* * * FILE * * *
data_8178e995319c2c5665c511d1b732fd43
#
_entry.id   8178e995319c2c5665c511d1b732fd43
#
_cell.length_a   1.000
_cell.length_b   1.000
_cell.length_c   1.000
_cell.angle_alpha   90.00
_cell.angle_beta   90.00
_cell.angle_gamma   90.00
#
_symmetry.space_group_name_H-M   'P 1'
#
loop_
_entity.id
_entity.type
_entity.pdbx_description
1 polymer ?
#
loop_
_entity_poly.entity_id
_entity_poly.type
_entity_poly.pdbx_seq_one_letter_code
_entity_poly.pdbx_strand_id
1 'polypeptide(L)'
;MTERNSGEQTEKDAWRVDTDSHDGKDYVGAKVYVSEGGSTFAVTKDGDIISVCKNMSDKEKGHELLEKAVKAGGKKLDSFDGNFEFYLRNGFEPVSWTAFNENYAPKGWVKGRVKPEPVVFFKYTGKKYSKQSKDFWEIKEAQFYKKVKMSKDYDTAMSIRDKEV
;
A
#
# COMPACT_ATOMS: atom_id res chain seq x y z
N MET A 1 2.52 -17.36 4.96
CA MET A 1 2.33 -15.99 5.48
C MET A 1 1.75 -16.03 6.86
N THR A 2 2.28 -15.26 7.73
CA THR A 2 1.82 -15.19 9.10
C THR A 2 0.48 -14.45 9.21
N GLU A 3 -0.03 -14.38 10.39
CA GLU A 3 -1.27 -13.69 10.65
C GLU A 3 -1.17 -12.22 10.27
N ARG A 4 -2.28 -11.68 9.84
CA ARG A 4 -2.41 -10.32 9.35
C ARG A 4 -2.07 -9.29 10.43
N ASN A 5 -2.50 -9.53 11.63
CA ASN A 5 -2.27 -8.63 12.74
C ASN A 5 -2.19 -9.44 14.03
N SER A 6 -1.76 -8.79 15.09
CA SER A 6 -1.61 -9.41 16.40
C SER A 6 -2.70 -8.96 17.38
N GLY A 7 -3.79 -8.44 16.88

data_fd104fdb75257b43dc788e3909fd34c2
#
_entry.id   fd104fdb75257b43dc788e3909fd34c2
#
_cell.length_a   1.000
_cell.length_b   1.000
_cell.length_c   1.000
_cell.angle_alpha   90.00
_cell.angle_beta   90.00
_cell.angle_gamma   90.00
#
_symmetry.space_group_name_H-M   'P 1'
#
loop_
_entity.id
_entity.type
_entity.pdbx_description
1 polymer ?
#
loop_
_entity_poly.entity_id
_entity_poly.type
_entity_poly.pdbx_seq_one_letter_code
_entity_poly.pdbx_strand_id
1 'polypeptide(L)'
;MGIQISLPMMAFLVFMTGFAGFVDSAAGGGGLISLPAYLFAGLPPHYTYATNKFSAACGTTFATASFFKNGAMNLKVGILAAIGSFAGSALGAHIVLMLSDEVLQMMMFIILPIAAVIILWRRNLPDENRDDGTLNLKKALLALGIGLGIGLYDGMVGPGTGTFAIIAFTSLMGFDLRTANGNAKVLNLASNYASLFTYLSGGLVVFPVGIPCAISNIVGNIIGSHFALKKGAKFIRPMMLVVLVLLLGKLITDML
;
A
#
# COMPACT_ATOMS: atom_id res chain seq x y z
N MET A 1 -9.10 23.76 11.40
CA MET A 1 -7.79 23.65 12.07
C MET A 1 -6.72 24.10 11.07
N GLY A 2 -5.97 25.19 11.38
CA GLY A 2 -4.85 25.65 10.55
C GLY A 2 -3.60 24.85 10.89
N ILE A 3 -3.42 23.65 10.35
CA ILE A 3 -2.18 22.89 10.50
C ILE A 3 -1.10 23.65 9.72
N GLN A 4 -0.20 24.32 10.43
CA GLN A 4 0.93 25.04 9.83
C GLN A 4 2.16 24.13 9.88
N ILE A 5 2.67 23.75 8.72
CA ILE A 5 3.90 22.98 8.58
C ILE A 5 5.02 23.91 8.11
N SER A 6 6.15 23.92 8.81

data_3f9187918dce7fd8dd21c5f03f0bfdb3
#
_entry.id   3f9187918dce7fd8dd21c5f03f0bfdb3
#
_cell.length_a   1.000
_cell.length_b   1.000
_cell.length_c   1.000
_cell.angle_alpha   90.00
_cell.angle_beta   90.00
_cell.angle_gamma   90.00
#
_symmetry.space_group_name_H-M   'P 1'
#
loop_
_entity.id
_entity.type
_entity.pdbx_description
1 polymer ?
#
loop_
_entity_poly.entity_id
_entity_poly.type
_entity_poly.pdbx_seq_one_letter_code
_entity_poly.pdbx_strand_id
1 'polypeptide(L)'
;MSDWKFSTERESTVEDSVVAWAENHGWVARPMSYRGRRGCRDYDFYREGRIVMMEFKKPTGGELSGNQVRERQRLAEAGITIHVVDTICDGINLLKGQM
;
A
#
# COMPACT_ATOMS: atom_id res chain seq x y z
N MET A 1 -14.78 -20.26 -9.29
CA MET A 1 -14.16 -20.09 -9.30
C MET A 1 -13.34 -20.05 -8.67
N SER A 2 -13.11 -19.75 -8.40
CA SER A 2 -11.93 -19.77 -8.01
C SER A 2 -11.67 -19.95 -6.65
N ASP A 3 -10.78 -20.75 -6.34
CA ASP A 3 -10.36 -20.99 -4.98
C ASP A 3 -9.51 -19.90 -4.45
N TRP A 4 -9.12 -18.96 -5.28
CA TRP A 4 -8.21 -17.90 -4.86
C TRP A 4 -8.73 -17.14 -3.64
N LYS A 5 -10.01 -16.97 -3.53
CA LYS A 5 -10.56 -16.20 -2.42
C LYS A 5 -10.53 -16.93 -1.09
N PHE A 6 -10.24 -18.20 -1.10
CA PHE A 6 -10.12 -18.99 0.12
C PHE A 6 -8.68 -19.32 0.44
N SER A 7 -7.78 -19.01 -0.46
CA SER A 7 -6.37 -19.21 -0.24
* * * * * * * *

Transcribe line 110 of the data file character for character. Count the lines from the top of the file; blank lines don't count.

_entity.id